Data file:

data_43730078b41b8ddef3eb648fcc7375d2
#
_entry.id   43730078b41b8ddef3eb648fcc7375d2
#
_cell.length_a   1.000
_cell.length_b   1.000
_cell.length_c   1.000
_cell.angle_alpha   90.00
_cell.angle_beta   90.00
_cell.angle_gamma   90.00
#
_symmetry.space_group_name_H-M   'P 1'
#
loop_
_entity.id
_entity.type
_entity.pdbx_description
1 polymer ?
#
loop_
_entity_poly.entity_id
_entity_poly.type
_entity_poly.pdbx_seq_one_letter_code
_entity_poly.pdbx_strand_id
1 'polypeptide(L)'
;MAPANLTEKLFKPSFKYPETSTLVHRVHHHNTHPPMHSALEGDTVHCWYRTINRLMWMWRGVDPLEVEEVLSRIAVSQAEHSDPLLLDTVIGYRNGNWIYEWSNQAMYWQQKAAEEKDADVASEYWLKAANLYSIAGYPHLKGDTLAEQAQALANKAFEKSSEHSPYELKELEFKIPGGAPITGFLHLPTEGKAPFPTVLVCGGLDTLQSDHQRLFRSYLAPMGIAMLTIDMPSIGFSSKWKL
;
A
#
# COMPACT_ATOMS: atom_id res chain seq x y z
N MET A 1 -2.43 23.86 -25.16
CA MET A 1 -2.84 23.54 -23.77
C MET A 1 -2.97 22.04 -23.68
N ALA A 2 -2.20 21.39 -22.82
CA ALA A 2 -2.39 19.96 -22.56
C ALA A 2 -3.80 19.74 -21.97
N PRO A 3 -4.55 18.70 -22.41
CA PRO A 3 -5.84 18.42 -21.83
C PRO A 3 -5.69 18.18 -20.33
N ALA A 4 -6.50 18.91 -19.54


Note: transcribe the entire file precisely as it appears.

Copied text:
data_43730078b41b8ddef3eb648fcc7375d2
#
_entry.id   43730078b41b8ddef3eb648fcc7375d2
#
_cell.length_a   1.000
_cell.length_b   1.000
_cell.length_c   1.000
_cell.angle_alpha   90.00
_cell.angle_beta   90.00
_cell.angle_gamma   90.00
#
_symmetry.space_group_name_H-M   'P 1'
#
loop_
_entity.id
_entity.type
_entity.pdbx_description
1 polymer ?
#
loop_
_entity_poly.entity_id
_entity_poly.type
_entity_poly.pdbx_seq_one_letter_code
_entity_poly.pdbx_strand_id
1 'polypeptide(L)'
;MAPANLTEKLFKPSFKYPETSTLVHRVHHHNTHPPMHSALEGDTVHCWYRTINRLMWMWRGVDPLEVEEVLSRIAVSQAEHSDPLLLDTVIGYRNGNWIYEWSNQAMYWQQKAAEEKDADVASEYWLKAANLYSIAGYPHLKGDTLAEQAQALANKAFEKSSEHSPYELKELEFKIPGGAPITGFLHLPTEGKAPFPTVLVCGGLDTLQSDHQRLFRSYLAPMGIAMLTIDMPSIGFSSKWKL
;
A
#
# COMPACT_ATOMS: atom_id res chain seq x y z
N MET A 1 -2.43 23.86 -25.16
CA MET A 1 -2.84 23.54 -23.77
C MET A 1 -2.97 22.04 -23.68
N ALA A 2 -2.20 21.39 -22.82
CA ALA A 2 -2.39 19.96 -22.56
C ALA A 2 -3.80 19.74 -21.97
N PRO A 3 -4.55 18.70 -22.41
CA PRO A 3 -5.84 18.42 -21.83
C PRO A 3 -5.69 18.18 -20.33
N ALA A 4 -6.50 18.91 -19.54